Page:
The Cadillac Fleetwood is a model of luxury car that was manufactured by the Cadillac division of General Motors between 1976 and 1996. The "Fleetwood" name was previously used as a prefix on several of Cadillac's models dating back to 1935. Four door cars bearing the name "Fleetwood" generally had longer wheelbases than Cadillac's more common Series 62 and DeVille models.
Through 1984, all Fleetwood series cars were rear wheel drive. For 1985, "Fleetwood" was used on new front wheel drive models which were made through 1992. In 1987, a stretched wheelbase car was offered and named the Fleetwood 60 Special, a name which was last used in 1970 for the non-Brougham RWD Fleetwood car. During this time, the rear wheel drive cars built on the older Fleetwood platform dating from 1977 continued to be offered as "Fleetwood Brougham" (later shortened to "Brougham"). In 1993, a new rear wheel drive Fleetwood was introduced, but was discontinued after 1996.
Before 1934, all Cadillac models could be ordered with bodies built by General Motors' Fleetwood operation in Fleetwood, Pennsylvania, instead of their usual Fisher Body, and between 1935 and 1941, cars bearing the Fleetwood name were assembled there.
Lawrence P. Fisher was the Fisher brother most closely involved with Cadillac in its early years. In 1916 he joined the Fisher Body Company which had been formed by two of his brothers in 1908. Larry (as people knew him) was one of four of the seven Fisher brothers who brought Fisher Body Corporation under the General Motors umbrella in 1919. In May, 1925 Alfred P. Sloan, then the head of General Motors, appointed Fisher as Cadillac General Manager, an office he retained through 1934. Fisher immediately went to work adding exclusive, custom bodies to the Cadillac range. Thus he oversaw the purchase of the Fleetwood Metal Body Company by the Fisher Body Corporation in September, 1925.
The Fleetwood Body Company of Fleetwood, Pennsylvania, was founded by Harry Urich in the nineteenth century. It began as a small community of craftsmen founded by Henry Fleetwood, Esq. of Penwortham, near Lancaster, England (the Fleetwood family flourished in England in the 17th and 18th centuries). The rich traditions of 300 years of coach-building that the Fleetwood Body Company applied to its work on cars secured for it a high reputation in automobile circles worldwide by the 1920s. Coachwork was built by Fleetwood for a variety of luxury makes through 1924.
After the Fisher Body Corporation purchased the Fleetwood Body Company in 1925, Fleetwood bodies were reserved exclusively for Cadillac. By 1929 GM had purchased the remaining stock holdings of the Fisher Body Corporation and thus became sole owner of both the Fisher and Fleetwood companies. From 1927 through 1934 all Cadillac series offered Fleetwood bodies as an option.
Fleetwood title used as prefix 1935–1986
After 1934, Cadillac became more selective in offering Fleetwood bodies on its series and by 1938 the only way to obtain a Fleetwood bodied car was by buying a Cadillac Series 75 or 90, as even the Cadillac Sixty Special had a Fisher body in its inaugural year. The Fleetwood script and crest would not appear on the exterior of any Cadillac until the 1947 model year when it appeared on the rear deck lid of the Sixty Special. By 1952 it also appeared on the rear deck lid of the Series 75. In 1957 the Cadillac Series 70 Eldorado Brougham joined the Sixty Special and the Series 75 as the only Cadillac models with Fleetwood bodies although Fleetwood script or crests did not appear anywhere on the exterior of the car. This marked the first time in 20 years that a Fleetwood bodied car was paired with the Brougham name. When production of the Eldorado Brougham was shifted in 1959 from the Cadillac Fleetwood plant in Detroit to Pininfarina in Turin, Italy, only then did it acquire Fleetwood wheel discs and doorsill moldings, presumably because the design work and final touches were still being done by Fleetwood.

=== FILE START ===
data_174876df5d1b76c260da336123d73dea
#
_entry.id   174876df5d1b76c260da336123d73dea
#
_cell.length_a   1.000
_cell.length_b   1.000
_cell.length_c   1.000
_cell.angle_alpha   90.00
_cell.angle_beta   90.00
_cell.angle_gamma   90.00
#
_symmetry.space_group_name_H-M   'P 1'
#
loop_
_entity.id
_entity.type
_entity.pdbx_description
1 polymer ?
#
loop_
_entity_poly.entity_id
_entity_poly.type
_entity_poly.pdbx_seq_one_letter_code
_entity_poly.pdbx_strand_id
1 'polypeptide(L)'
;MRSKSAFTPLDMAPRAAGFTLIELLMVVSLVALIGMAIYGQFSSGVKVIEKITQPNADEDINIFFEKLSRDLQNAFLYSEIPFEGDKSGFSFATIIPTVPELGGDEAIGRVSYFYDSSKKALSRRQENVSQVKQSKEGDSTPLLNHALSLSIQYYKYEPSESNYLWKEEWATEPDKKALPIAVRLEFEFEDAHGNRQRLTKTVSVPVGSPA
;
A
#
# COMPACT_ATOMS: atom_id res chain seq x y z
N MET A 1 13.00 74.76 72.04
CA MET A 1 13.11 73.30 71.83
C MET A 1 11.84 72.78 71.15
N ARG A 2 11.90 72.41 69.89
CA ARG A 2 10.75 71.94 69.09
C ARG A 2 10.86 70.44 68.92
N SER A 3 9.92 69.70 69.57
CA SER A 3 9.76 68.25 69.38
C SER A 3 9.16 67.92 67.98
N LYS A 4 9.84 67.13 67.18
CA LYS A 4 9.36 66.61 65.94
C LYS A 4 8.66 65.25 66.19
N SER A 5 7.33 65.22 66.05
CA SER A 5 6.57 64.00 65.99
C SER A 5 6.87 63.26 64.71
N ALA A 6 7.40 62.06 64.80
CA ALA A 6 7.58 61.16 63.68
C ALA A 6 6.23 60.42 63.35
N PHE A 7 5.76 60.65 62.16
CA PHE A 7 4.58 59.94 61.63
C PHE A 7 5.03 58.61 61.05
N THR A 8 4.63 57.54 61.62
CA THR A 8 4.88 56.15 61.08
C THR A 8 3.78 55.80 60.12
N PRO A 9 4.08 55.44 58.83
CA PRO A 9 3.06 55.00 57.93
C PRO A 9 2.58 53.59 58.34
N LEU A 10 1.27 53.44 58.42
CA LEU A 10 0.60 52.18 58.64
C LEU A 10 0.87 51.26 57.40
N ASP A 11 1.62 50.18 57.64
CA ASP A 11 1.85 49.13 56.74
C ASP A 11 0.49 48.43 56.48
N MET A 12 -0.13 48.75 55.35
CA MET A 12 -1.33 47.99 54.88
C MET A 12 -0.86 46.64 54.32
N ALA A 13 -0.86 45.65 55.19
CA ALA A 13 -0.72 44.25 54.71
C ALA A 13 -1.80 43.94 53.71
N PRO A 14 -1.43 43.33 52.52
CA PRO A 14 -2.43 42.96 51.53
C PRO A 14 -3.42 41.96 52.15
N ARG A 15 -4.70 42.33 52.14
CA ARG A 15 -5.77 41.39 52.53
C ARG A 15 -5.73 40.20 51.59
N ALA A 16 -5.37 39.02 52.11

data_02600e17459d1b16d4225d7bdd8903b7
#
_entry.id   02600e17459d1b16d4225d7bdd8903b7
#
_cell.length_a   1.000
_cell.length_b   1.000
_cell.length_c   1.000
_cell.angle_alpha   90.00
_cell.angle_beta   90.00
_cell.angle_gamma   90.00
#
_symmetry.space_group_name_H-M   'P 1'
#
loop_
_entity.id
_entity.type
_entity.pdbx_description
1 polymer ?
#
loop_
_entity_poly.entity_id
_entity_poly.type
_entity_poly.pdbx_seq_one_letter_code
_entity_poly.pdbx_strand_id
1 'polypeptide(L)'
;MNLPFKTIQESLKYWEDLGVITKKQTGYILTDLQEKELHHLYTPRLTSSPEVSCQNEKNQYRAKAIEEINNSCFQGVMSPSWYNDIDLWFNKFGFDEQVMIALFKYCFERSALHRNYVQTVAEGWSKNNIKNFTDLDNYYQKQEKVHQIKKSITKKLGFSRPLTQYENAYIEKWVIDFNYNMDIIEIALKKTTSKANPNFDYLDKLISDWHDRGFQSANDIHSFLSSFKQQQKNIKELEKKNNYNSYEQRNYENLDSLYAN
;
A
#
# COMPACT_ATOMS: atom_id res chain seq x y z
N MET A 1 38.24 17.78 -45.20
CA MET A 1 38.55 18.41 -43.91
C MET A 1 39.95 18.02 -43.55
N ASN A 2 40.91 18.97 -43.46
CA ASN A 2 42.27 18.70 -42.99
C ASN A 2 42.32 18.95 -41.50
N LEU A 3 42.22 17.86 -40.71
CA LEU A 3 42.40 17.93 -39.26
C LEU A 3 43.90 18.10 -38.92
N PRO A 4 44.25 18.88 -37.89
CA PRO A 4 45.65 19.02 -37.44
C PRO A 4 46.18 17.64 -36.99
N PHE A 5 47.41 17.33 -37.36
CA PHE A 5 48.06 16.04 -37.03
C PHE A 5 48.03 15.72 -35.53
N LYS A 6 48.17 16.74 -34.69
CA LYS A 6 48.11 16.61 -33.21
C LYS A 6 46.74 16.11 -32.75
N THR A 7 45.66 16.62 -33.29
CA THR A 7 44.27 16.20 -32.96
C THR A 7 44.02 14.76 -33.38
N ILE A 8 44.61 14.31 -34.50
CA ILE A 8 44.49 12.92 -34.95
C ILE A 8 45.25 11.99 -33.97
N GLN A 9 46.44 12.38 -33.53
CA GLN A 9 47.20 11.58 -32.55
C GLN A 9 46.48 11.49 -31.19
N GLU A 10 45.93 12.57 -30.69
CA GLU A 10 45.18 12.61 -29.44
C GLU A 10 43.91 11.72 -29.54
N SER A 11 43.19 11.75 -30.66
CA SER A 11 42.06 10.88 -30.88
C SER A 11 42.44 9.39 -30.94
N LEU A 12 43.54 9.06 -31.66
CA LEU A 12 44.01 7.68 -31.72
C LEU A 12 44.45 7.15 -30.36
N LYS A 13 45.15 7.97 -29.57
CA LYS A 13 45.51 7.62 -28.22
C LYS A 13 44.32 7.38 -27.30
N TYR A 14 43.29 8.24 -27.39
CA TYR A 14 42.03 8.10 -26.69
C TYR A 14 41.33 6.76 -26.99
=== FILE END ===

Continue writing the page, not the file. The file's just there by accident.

Production of the Eldorado Brougham ceased in 1961 but in 1963 the Eldorado Biarritz also became Fleetwood bodied and immediately acquired Fleetwood crests on its rear quarters and Fleetwood rocker panel moldings. The 1963 Eldorado Biarritz was also the first Fleetwood bodied convertible since the Cadillac Series 75 stopped offering 4-door and 2-door convertible body styles and production of the Cadillac Series 90 ceased in 1941.
In 1965, the Eldorado, Sixty Special and Series 75 models were designated as Fleetwood “subseries” but this would only last through the 1972 model year and during this period there never was a separate Fleetwood series per se. Fleetwood became a much more integral part of a Cadillac series name in 1977 with the introduction of the Cadillac Fleetwood Brougham and the Cadillac Fleetwood Limousine, which replaced the Fleetwood Sixty Special Brougham and the Fleetwood 75 respectively. In 1985, Fleetwood became a separate series in its own right.
Fleetwood as sole designation 1985–1996
Front-wheel drive: 1985–1993
A new front wheel drive C-body platform was introduced in 1985. The Fleetwood shared the same 110.8 inches (2,810 mm) wheelbase as the other C-body cars, the DeVille, Buick Electra, and Oldsmobile Ninety-Eight. The Fleetwood Brougham continued to use the RWD platform, (which was redesignated as "D-body" for 1985) through 1986.
As had been the case since the 1977 model year, there were little more than trim differences between the Fleetwood and the DeVille. For 1985, the Fleetwood was actually a DeVille trim option, rather than a separate model. The optional d'Elegance package, added tufted-button seating among other niceties for the FWD Fleetwood sedan. The Fleetwood coupe was dropped after the 1986 model year, but returned in 1989.